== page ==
Retention of Long-Term, Part-Time Adjunct Faculty in Academia: A Qualitative Case Study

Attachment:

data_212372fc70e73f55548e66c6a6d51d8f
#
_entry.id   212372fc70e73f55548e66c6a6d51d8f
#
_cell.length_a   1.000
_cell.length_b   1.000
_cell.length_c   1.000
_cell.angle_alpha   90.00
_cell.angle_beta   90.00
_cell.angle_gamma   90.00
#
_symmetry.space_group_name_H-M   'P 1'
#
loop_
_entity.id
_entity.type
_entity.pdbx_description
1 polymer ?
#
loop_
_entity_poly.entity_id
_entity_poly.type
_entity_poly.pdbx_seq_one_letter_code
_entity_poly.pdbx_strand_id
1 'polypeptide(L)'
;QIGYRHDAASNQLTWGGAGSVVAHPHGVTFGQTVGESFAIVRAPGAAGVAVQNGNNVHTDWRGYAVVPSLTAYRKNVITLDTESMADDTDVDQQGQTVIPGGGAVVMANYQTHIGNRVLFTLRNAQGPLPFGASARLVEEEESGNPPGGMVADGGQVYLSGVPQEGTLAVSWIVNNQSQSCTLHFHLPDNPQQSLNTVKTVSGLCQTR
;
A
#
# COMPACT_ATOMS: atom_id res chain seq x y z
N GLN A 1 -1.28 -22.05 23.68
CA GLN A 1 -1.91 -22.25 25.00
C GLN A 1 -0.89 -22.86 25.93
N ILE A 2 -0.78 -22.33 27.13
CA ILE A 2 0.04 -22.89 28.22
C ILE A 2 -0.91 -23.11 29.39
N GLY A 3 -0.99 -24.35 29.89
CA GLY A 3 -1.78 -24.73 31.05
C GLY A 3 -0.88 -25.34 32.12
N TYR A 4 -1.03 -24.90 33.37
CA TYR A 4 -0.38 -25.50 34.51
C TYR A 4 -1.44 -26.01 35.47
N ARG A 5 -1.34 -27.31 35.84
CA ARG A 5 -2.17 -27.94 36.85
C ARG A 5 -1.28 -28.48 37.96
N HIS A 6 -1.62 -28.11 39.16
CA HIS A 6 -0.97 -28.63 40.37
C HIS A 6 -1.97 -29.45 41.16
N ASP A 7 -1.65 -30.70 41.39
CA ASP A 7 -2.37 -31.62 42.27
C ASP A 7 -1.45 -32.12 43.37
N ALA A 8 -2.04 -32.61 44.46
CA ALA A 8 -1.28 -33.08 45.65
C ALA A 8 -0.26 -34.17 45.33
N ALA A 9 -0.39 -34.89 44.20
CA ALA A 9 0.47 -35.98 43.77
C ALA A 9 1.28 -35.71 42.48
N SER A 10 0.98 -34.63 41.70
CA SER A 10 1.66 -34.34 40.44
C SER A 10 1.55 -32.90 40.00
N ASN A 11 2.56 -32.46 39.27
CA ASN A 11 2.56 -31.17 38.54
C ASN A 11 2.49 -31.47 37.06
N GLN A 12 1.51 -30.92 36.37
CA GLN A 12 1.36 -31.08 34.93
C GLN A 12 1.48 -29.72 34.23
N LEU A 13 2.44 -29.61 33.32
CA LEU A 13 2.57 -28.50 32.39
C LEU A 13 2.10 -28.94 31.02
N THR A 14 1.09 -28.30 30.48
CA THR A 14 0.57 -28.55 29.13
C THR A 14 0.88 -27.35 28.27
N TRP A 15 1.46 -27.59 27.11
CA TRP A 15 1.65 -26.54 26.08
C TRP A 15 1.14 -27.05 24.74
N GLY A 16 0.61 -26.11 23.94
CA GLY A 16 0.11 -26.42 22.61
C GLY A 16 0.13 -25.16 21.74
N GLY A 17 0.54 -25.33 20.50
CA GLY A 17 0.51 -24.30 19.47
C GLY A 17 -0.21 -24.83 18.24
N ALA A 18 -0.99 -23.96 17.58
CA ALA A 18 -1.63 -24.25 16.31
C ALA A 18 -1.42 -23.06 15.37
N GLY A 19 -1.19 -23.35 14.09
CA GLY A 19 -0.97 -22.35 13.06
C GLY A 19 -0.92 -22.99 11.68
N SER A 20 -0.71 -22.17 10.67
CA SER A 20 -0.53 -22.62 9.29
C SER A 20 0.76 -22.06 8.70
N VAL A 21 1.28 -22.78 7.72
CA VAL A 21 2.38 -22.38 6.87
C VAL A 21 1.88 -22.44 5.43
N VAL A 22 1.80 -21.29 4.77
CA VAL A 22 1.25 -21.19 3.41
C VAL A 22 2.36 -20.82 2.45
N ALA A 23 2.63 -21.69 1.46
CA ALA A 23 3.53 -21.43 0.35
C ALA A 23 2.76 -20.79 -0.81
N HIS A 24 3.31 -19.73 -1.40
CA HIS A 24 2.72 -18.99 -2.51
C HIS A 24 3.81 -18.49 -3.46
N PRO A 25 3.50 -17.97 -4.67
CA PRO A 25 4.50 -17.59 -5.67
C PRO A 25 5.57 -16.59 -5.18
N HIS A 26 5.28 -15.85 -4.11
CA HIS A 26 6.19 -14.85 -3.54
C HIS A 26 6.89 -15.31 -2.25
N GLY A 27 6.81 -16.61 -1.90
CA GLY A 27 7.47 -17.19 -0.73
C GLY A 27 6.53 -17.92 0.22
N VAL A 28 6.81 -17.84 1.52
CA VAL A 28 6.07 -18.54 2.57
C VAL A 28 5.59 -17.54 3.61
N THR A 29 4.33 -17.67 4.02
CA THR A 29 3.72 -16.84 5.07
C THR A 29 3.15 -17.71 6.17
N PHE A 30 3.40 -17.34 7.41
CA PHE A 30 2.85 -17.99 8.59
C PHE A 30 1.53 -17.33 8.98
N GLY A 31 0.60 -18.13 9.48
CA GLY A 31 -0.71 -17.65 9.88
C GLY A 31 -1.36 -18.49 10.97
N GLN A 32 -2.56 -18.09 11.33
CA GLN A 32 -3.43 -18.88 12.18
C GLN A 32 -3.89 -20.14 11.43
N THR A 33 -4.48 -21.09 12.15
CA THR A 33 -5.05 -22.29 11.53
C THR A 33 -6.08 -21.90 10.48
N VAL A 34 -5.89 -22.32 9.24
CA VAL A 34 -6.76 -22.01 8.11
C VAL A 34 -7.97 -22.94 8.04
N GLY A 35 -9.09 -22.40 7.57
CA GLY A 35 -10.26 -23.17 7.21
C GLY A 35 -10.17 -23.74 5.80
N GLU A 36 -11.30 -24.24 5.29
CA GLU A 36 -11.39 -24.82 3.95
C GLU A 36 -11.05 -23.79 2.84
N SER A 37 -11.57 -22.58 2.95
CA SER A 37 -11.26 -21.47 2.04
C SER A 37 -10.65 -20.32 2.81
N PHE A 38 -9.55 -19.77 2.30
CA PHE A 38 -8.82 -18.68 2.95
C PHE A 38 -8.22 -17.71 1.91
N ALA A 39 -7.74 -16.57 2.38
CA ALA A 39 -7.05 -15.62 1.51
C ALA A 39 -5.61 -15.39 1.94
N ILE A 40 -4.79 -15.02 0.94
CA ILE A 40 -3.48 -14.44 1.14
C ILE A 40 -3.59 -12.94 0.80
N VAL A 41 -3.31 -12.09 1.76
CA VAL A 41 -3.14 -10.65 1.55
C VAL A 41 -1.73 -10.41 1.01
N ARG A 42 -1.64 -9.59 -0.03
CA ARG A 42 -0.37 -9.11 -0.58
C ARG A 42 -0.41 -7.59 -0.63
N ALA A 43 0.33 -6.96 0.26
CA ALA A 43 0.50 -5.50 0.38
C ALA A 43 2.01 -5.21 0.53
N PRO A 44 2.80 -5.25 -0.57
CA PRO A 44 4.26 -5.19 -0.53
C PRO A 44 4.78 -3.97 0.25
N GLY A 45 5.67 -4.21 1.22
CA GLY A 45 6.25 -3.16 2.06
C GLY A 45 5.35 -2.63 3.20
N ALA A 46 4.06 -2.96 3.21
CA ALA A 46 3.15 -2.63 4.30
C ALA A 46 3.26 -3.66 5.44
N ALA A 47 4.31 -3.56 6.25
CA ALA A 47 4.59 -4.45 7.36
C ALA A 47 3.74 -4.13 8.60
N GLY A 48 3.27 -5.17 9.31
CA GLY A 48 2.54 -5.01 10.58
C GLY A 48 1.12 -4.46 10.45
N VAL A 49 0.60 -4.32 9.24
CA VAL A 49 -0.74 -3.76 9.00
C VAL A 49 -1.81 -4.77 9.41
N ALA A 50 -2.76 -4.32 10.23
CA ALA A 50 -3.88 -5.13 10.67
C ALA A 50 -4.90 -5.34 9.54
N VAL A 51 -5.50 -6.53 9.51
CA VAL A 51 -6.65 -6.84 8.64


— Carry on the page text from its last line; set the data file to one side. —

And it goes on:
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Study addressed adjunct positions as the lack of tenure, uncertainty, and insecurity of contingent positions added to experienced stressors. The problem is poor retention rates of long-term, part-time faculty in higher education could undermine efficiency and productivity, and on some occasions, threaten the institution’s long-term survival (Ramasamy & Abdullah, 2017). A focus on factors affecting faculty retention, together with current and applicable literature, directed the alignment and purpose of this study to identify reasons long-term, part-time adjunct faculty in higher education choose to teach for the same employer. A qualitative case study was conducted to expand the literature and focus on a sample of 15 long-term, part-time faculty teaching in the northeast United States. The sample of 15 participants was selected from the approximately 189 current adjunct faculty members employed by the university. The data collected through interviews and field notes were analyzed and manually coded using Braun and Clarke’s 6-step method. The theoretical framework of Maslow’s hierarchy of needs and the Herzberg two-factor theory provided context to the data collected in identifying reasons participants choose to teach for the same employer and provided a resource for institutions of higher education to address adjunct retention.